Fat, oil and grease (FOG) is a by-product of cooking foods such as vegetable oils, meats and dairy products. Food Service Establishments such as restaurants, takeaways and pubs are a prime source of FOG, which can pass into the sewer system during cleaning processes. When hot, liquid FOG can easily enter sinks and drains, however when FOG cools, it solidifies, blocking and damaging sewer pipes and causing problems during the wastewater treatment process.
In this article, we examine the challenges associated with FOG, and the various treatment methods available to disperse or eliminate it.
FOG entering the wastewater system causes several problems, both in the drains and wastewater collection system, and in wastewater treatment plants themselves.
When fats, oils and grease enter the drainage system they mix with food and other sanitary waste, congeal and harden in the pipe. In addition to unpleasant odours, FOG-related blockages can result in sewer overflows due to reduced capacity or burst drain and sewer pipes. This can have significant environmental consequences including land contamination and risk to public health.
To avoid blockages, problematic sewer lines require frequent jetting and chemical usage to disperse FOG. Unfortunately, this can cause problems with lift stations and sewage pumps downstream.
Once FOG reaches the wastewater treatment plant, it can cause further issues. Grease is more difficult to biologically degrade than other common components of municipal sewage.
Moreover, FOG can congeal and form deposits on the surface of settling tanks, digesters, pipes, pumps and sensors. Grease may also partially block screens and trickle filter systems, clog sludge pumps and, in large volumes, inhibit the activity of sludge digesting micro-organisms. Other problems include excessive foaming, increased sludge volume and issues with floc forming Nocardia bacteria.
Treatment for FOG is tri-fold. The most effective solution is to ensure that FOG is stopped at source and does not enter the wastewater system. Thereafter it should be removed from the sewer network before it reaches the wastewater treatment plant. Finally, there are methods to deal with FOG at the wastewater treatment plant. Traditional methods include introducing bacteria or enzymes to attack FOG, while newer methods involve stimulating existing bacteria, prompting FOG to break itself down.
The most effective way to control FOG is at source. Many Food Service Establishments employ a passive grease interceptor unit, installed in the kitchen greywater outlet to separate FOG from the restaurants’ sullage. The brown grease collected in the trap or GI must be disposed of appropriately. To maintain their efficacy, grease interceptors must be regularly emptied and cleaned. Find out more about maintaining grease interceptor efficiency in our Interceptor Maintenance Guide.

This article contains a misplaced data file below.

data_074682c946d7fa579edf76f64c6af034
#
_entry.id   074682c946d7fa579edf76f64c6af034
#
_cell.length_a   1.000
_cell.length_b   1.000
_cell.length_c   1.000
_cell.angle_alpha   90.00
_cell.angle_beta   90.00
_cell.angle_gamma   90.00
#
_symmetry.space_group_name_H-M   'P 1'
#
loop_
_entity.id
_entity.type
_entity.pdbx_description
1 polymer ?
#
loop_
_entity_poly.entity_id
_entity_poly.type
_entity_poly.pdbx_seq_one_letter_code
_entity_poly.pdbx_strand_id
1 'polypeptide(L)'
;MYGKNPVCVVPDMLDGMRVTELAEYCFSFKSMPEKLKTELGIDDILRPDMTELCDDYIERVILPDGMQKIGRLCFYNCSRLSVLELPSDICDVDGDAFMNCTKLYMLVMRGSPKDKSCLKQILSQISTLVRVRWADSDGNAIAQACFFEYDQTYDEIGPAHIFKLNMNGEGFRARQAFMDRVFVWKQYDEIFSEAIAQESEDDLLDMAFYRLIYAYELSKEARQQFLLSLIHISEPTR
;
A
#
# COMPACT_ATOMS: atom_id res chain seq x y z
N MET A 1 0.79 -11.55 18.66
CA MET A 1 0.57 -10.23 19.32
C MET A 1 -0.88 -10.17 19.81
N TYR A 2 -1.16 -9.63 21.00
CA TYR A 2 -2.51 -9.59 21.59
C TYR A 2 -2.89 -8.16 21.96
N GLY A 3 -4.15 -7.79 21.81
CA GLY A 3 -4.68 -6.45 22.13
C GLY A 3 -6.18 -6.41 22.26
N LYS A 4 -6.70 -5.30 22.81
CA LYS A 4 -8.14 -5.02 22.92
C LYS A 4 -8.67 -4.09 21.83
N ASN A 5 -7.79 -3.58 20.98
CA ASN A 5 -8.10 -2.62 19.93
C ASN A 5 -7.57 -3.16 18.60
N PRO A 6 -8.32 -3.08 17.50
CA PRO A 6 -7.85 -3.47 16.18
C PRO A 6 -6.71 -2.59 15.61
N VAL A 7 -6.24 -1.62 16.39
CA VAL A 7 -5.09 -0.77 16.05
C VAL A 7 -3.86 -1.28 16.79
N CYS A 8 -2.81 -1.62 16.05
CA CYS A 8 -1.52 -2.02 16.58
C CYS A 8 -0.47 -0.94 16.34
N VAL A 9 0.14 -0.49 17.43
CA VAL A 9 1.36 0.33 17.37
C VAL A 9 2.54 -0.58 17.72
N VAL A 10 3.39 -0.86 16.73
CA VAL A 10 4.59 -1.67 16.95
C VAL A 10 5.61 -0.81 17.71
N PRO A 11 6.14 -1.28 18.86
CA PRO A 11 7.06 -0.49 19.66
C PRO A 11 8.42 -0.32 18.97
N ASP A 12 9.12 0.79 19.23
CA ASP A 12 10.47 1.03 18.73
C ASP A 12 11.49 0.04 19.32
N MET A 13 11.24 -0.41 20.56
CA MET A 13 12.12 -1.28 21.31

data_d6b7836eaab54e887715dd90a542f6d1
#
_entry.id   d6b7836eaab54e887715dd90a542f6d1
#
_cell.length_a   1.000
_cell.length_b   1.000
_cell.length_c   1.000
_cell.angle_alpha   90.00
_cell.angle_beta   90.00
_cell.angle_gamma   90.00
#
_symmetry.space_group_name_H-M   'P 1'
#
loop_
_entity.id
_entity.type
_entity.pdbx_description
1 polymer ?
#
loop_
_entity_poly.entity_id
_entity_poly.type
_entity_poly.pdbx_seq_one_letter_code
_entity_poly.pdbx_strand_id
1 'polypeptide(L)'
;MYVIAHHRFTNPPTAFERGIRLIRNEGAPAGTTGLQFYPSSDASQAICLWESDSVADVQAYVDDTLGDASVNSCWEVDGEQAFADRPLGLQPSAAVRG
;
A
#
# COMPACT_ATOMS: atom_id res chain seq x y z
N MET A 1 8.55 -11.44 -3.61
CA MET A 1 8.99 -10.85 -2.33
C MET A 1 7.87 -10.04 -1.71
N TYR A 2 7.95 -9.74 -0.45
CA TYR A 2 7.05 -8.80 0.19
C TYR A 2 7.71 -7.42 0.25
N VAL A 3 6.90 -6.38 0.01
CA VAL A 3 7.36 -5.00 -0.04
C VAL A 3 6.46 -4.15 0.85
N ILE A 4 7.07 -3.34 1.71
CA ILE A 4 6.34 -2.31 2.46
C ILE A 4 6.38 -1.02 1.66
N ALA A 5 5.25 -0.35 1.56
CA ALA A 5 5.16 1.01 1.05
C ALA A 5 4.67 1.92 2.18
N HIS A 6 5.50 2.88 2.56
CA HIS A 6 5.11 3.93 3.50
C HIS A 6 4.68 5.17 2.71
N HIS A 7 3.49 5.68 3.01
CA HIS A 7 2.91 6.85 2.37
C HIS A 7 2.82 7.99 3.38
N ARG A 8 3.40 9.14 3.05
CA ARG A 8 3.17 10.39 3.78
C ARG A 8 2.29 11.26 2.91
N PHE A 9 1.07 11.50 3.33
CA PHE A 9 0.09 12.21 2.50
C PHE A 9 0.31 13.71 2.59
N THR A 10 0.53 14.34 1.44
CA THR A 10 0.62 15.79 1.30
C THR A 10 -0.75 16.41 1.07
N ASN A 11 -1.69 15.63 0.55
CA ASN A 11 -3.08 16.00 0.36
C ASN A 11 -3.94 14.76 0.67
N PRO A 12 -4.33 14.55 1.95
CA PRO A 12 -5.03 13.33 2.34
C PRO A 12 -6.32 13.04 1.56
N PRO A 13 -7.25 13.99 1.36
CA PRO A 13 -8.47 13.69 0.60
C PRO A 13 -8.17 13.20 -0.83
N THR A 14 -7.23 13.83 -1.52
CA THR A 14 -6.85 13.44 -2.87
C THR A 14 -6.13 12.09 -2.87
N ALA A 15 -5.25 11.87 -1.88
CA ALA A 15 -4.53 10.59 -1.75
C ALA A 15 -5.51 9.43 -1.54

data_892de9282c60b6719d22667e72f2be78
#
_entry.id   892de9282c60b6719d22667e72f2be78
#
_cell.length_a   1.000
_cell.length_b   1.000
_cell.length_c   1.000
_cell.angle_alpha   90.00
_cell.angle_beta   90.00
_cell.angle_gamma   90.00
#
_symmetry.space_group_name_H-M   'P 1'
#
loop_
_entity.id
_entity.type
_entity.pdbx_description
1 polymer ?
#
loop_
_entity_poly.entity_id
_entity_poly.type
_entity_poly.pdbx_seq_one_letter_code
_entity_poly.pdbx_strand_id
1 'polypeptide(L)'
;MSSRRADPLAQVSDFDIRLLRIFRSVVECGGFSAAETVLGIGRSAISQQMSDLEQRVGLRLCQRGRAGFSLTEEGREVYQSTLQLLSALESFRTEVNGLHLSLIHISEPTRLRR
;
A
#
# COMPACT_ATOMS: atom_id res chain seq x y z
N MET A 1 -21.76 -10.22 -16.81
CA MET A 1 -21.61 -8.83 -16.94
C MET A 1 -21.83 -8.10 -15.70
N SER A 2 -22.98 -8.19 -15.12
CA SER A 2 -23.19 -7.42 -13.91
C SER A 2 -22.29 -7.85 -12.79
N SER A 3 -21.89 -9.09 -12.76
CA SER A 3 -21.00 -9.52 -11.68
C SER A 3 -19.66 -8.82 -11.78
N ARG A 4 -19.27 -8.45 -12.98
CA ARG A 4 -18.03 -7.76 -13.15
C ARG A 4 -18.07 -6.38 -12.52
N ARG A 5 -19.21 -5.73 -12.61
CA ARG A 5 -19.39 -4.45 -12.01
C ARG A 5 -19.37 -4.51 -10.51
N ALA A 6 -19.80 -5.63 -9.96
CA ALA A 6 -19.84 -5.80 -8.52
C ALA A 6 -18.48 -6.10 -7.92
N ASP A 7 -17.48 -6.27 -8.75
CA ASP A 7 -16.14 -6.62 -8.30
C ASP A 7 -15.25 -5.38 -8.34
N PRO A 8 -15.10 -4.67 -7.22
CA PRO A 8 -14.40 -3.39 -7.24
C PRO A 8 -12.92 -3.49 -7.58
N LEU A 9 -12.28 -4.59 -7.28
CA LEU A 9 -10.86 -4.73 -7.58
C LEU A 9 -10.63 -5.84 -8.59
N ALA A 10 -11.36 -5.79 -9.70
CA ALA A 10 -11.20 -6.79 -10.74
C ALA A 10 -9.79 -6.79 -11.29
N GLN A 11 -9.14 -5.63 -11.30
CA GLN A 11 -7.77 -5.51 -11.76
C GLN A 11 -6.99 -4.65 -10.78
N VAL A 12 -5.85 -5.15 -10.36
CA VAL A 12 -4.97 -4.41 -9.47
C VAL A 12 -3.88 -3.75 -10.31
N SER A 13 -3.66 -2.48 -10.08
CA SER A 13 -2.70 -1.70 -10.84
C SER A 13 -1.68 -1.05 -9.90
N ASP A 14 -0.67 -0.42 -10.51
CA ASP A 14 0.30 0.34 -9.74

Once FOG has coalesced in the sewer system, it may be necessary to manually remove it, particularly from deposition ‘hotspots.’ These locations will be more prone to FOG blockages due to: proximity to residential, commercial or industrial areas; the characteristics of the sewer pipe, such as its diameter or condition; and the characteristics of the sewer network, such as the number of inflows and effluent volume. Where pipe repairs, or changes to cleaning and maintenance remain ineffective, the only solution may be manual collection, which carries a high man-power requirement and associated health and safety risks.
At the wastewater treatment plant, FOG removal traditionally involves the addition of biological additives to break down and consume grease buildup. This process, known as bioaugmentation, uses bacteria-forming enzymes to break the bond between glycerol and fatty acids. These elements can then be disposed of by biodegradation, whereby bacteria micro-organisms are able to feed on fat, sugar and starch wastes. Long-term, bioaugmentation typically requires the regular injection of specialised organisms, since introduced organisms do not tend to keep pace with a system’s main population.
Newer treatment methods focus on the stimulation of existing bacteria to break down FOG, rather than introducing foreign enzymes and bacteria. This approach utilises optimised fermentation-based yeast proteins, micro-nutrients and specialised surfactant chemistry, dosed at only a few parts per million, to stimulate the indigenous bacteria population and accelerate natural biodegradation. This biocatalytic effect can provide various operational benefits at the wastewater treatment plant, including reduced sludge production, increased nutrient uptake and improved settlement.
Fat, oil and grease present a serious challenge for our wastewater treatment networks. Ideally FOG should not enter the network, but when it does the appropriate treatment must be selected to control the problem. Enva have partnered with Next Filtration UK to bring advanced NFS Next FOG Stop technology to the market, read more about this solution here.